Pennsylvania treasurer accuses firms of inflating GSE bond prices
Pennsylvania Treasurer Joe Torsella is accusing 14 financial firms of collaborating to illegally inflate the prices of Fannie Mae- and Freddie Mac-issued bonds from 2009 to 2016.
"Direct evidence provided by a cooperating co-conspirator confirms the agreement and economic analysis details pricing patterns consistent with such behavior," Torsella said in a Thursday night filing in the U.S District Court for the Southern District of New York.
The co-conspirator, he said, relates to a U.S. Department of Justice probe into price fixing in the secondary market for bonds that government-controlled enterprises issue — so-called GSE bonds.
The filing cites brief transcripts of what it asserts are online chats by traders from various financial institutions that are the largest dealers of the bonds.
Named as defendants are Barclays, Bank of America/Merrill Lynch, Citigroup, Credit Suisse, Goldman Sachs, BNP Paribas, First Tennessee, TD Securities, Morgan Stanley, Nomura, JP Morgan, Cantor Fitzgerald, UBS and HSBC.
"Defendants are horizontal competitors in the GSE bond market," said the filing.
Pennsylvania’s Treasury Department is seeking class action in the case, which has included lawsuits by government agencies, labor unions, public pension systems and the city of Baltimore. Torsella was appointed as lead plaintiff in the proposed class action earlier this month.
The filing said Pennsylvania’s various agencies bought or sold $63 billion in GSE bonds during the seven-year period.
"Due to their perceived safety and high credit quality, GSE bonds have been a key component of commonwealth fund investments for many years," the filing sad. "Commonwealth funds transacted in more than $63 billion in GSE bonds during the class period."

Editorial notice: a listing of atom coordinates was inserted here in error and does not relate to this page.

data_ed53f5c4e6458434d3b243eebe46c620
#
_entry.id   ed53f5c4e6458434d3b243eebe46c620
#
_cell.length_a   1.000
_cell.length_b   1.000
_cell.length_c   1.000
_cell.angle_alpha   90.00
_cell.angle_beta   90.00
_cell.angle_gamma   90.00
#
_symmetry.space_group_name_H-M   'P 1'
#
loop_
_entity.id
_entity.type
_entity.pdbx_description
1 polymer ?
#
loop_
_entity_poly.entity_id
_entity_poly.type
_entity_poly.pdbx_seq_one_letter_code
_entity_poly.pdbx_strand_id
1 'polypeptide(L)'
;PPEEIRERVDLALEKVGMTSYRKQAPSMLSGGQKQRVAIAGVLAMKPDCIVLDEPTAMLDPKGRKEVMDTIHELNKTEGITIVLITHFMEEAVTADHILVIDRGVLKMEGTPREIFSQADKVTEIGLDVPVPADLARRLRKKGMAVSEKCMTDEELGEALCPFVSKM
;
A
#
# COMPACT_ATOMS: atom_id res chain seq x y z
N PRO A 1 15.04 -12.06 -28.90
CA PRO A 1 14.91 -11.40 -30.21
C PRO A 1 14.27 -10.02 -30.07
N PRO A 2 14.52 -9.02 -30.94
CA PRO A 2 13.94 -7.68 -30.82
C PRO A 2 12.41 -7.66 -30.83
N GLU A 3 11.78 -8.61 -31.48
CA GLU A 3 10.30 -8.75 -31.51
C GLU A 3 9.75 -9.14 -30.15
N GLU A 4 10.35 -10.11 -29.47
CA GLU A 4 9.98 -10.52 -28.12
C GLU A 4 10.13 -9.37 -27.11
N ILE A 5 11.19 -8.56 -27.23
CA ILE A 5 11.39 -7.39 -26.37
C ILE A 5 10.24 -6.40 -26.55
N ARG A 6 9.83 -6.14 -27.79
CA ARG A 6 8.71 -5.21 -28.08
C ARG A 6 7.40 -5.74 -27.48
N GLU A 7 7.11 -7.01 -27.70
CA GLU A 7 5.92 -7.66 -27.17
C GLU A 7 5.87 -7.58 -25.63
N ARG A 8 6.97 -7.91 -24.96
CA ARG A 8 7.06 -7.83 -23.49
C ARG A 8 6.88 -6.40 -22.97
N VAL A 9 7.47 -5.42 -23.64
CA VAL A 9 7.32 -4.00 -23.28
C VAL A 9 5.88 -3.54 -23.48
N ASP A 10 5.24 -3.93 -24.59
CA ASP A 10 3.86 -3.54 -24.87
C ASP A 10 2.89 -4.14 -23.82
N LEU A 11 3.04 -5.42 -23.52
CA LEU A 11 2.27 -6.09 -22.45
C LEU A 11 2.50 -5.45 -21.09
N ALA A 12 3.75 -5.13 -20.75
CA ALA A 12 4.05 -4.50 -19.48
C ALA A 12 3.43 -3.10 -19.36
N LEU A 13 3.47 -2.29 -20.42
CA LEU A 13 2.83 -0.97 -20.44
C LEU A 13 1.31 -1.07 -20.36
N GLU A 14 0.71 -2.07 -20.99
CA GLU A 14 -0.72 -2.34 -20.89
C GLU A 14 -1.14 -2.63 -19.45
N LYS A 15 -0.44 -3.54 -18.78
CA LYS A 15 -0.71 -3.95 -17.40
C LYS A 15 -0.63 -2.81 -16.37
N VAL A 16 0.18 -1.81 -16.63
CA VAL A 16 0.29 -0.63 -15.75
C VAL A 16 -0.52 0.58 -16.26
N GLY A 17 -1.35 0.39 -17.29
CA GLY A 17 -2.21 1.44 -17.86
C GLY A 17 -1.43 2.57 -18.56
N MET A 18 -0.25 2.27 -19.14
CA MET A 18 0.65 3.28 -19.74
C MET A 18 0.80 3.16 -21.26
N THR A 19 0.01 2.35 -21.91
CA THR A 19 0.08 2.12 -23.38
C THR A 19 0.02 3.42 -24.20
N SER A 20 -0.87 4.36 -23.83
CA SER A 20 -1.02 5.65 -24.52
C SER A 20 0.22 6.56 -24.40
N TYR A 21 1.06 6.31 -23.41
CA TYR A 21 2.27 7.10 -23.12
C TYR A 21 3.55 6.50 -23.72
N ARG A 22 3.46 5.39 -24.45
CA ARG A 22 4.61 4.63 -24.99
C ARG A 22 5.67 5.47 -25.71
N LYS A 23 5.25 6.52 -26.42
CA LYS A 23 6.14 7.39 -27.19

Torsella’s office is determining how much money state agencies lost.
"While these allegations are interesting, if not troubling, no one should get too excited yet," said Anthony Sabino, a Mineola, New York, white-collar defense lawyer and St. John's University law professor.
The jargony chats are open to wide interpretation, according to Sabino, a former federal prosecutor.
"Online 'chats' are easily misinterpreted by third parties listening after the fact. Add the fact that bond traders have a nomenclature all their own, and it would be quite easy to misconstrue innocent comments as unlawful activity."
Sabino added: "That said, it is still important for the Pennsylvania authorities to drill deeply, and get to the bottom of whatever transpired here. Sadly, we have seen past allegations of price fixing proven true, and that kind of wrongdoing simply cannot be tolerated."
Worth watching, according to Sabino, is whether the Justice Department investigation results in criminal charges.
"That could well fortify Pennsylvania’s civil case for money damages," he said.